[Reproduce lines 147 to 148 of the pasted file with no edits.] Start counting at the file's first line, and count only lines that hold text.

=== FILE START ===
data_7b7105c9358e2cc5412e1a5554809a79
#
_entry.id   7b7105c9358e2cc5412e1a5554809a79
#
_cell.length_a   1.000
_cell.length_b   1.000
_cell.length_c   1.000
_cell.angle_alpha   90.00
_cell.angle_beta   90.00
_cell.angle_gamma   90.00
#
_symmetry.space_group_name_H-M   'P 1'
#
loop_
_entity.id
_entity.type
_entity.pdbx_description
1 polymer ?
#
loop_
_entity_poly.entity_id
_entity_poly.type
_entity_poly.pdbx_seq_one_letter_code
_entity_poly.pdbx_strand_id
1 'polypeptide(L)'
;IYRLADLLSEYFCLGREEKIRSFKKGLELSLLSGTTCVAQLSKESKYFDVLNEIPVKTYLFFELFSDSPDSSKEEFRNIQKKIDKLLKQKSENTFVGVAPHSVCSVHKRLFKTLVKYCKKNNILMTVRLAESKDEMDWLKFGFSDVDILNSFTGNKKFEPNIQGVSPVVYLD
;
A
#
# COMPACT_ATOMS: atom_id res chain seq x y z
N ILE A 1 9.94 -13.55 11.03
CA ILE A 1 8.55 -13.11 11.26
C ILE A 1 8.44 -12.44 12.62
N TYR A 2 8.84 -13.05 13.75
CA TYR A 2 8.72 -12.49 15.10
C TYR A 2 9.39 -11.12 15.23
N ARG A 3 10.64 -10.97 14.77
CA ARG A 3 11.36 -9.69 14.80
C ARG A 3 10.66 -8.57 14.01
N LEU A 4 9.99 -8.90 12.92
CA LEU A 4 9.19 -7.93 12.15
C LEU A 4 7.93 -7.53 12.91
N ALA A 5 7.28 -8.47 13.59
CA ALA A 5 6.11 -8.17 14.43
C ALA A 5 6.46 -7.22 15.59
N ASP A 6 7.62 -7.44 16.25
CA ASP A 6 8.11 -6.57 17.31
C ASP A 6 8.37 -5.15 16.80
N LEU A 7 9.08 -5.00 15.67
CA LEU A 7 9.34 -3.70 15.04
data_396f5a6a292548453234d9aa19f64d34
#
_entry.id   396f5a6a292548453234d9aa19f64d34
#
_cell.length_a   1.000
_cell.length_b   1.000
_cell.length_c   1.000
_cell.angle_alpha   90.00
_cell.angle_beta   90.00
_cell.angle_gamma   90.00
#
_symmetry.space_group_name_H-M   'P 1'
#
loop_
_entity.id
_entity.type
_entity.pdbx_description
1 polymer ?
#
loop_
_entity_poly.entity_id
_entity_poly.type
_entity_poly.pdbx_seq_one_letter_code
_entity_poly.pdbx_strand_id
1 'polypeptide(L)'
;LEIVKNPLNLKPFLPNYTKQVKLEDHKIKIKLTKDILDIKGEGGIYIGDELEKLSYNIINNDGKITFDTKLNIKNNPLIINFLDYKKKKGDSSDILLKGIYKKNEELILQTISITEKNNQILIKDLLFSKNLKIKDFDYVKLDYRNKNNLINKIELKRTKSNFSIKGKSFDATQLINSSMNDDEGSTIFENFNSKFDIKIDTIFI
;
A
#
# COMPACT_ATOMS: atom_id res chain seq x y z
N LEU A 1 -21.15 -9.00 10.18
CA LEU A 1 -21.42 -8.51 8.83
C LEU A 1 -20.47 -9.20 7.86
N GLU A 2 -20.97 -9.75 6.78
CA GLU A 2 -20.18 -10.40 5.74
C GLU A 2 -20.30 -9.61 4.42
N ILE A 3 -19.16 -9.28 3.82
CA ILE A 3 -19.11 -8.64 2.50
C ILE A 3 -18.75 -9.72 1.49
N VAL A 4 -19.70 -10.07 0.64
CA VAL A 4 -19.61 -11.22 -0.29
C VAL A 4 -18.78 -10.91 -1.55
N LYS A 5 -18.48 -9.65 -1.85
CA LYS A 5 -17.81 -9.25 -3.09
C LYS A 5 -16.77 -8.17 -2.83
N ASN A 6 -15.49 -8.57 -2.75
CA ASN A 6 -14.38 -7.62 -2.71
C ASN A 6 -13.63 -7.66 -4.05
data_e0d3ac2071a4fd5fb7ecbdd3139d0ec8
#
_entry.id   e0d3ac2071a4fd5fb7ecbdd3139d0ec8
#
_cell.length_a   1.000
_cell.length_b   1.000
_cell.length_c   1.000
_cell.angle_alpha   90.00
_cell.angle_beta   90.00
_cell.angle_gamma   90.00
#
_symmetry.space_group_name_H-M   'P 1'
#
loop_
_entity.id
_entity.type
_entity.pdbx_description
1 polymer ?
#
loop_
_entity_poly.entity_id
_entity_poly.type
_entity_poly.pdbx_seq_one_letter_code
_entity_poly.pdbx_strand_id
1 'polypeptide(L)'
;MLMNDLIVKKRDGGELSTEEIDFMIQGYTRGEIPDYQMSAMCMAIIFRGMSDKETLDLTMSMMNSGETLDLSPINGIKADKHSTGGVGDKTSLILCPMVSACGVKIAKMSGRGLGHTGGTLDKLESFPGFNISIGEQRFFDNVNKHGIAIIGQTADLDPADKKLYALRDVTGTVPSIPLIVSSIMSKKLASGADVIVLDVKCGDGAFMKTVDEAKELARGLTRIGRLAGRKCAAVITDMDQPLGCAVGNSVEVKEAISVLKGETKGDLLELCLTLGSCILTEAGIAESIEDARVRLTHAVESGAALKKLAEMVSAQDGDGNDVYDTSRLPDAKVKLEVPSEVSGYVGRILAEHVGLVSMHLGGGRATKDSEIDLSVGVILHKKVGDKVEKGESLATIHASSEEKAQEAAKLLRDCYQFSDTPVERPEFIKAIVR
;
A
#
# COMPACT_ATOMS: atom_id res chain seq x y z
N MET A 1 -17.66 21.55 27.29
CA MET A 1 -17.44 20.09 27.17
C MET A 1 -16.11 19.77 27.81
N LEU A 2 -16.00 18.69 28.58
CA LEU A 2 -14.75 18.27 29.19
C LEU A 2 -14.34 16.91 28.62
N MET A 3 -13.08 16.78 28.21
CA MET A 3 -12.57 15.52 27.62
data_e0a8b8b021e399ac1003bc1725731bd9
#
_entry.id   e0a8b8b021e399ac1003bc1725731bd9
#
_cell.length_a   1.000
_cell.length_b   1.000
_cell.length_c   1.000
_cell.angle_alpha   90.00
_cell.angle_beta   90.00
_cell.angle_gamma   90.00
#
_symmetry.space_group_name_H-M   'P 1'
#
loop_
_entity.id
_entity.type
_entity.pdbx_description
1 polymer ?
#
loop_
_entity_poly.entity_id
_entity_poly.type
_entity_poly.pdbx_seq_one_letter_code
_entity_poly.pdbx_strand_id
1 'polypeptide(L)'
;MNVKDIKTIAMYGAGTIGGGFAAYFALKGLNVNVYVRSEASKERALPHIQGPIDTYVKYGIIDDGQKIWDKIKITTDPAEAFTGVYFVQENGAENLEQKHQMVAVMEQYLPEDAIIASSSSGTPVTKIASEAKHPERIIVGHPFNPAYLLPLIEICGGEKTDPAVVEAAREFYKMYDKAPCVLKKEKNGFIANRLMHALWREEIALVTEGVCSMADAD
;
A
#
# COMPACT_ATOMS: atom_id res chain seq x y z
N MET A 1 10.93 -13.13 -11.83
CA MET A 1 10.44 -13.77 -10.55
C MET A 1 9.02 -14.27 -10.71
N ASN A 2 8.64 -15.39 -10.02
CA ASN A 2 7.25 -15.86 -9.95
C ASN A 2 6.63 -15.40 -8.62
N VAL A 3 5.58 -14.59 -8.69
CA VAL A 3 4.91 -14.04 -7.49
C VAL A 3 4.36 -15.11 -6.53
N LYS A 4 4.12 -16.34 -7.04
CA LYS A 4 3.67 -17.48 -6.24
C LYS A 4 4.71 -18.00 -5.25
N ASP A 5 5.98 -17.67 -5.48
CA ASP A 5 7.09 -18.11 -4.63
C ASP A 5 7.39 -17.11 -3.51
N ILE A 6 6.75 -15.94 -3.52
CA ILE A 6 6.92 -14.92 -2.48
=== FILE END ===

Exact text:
#
_symmetry.space_group_name_H-M   'P 1'